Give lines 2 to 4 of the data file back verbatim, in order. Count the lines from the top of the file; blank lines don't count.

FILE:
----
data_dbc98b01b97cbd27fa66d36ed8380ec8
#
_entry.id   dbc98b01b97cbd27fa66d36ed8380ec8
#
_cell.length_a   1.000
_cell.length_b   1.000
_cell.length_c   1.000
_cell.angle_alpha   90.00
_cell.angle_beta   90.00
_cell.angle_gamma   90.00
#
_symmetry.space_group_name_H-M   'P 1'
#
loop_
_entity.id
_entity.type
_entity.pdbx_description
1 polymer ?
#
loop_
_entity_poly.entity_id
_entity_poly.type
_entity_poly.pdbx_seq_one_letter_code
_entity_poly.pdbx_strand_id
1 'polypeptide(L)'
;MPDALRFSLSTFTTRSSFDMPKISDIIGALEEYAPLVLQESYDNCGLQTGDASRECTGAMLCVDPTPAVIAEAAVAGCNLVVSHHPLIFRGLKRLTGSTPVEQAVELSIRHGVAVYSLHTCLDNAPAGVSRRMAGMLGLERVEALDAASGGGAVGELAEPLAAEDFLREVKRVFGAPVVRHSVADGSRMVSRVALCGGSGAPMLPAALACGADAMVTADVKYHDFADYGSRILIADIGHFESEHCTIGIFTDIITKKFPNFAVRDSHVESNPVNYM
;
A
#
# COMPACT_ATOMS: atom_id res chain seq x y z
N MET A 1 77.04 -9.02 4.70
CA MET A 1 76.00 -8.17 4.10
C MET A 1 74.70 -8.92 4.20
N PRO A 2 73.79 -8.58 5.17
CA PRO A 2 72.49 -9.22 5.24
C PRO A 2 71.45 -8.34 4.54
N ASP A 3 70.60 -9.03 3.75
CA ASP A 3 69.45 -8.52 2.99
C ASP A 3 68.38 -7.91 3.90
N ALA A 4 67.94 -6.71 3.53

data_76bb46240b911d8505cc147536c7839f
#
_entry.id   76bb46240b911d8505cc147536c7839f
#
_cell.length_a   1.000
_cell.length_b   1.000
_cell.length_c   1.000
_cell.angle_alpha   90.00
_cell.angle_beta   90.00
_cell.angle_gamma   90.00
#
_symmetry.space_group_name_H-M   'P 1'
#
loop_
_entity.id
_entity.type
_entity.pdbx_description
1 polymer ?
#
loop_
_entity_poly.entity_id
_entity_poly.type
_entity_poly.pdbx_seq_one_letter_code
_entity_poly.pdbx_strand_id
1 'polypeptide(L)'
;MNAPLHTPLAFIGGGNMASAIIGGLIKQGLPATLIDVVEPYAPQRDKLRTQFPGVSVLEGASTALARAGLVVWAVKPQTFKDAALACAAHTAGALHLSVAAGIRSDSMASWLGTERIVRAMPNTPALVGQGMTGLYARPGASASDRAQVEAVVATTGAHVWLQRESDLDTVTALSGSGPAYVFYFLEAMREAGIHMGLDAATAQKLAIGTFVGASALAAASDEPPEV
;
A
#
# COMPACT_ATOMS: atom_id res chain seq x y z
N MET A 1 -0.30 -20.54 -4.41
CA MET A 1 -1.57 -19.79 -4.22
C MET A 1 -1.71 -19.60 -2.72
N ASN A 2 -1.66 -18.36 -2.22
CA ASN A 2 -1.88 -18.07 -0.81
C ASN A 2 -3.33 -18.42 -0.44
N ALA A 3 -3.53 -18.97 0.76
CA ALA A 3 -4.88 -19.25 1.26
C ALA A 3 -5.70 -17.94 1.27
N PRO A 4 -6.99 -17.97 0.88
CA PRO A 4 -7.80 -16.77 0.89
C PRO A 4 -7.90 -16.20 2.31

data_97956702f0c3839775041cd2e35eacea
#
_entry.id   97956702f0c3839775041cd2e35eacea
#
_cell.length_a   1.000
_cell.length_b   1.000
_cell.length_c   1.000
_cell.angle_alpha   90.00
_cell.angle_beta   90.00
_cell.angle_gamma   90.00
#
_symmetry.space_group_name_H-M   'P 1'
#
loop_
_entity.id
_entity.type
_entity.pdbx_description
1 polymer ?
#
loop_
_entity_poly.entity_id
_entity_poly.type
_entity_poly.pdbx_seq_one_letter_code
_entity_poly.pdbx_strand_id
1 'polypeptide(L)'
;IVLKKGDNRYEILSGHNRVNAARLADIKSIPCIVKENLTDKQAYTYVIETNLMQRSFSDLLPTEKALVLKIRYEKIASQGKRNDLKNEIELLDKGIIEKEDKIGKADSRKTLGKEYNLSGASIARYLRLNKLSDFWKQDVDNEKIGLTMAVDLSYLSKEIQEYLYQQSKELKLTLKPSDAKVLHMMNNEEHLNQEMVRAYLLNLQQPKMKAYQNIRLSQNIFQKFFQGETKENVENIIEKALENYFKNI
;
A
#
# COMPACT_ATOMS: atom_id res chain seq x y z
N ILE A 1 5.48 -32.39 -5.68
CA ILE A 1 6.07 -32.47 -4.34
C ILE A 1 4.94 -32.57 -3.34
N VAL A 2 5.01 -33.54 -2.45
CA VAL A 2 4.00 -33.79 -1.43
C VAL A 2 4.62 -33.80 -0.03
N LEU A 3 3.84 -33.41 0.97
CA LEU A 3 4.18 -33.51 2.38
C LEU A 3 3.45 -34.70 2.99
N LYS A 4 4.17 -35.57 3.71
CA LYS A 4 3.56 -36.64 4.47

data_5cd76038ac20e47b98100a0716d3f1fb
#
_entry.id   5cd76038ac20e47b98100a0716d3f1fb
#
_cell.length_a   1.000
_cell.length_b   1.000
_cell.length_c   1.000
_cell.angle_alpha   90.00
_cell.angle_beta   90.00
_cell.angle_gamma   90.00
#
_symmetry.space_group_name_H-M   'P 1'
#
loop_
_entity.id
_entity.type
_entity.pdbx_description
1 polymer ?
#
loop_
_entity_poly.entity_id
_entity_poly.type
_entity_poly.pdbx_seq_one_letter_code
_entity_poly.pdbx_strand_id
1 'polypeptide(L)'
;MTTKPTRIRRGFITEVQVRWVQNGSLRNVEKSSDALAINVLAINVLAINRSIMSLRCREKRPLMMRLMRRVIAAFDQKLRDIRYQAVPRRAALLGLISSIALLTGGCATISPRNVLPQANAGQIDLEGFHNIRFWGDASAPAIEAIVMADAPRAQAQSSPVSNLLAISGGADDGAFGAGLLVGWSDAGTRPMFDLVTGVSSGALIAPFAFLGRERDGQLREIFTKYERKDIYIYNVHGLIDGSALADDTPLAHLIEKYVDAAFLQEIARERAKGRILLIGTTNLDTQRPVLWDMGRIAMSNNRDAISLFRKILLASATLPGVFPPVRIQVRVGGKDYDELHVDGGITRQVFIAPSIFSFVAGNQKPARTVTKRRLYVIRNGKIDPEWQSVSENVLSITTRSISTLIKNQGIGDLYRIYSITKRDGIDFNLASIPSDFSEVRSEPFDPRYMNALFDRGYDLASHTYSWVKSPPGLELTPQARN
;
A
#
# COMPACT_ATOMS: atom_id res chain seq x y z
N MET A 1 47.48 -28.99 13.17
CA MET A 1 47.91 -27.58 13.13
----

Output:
#
_entry.id   dbc98b01b97cbd27fa66d36ed8380ec8
#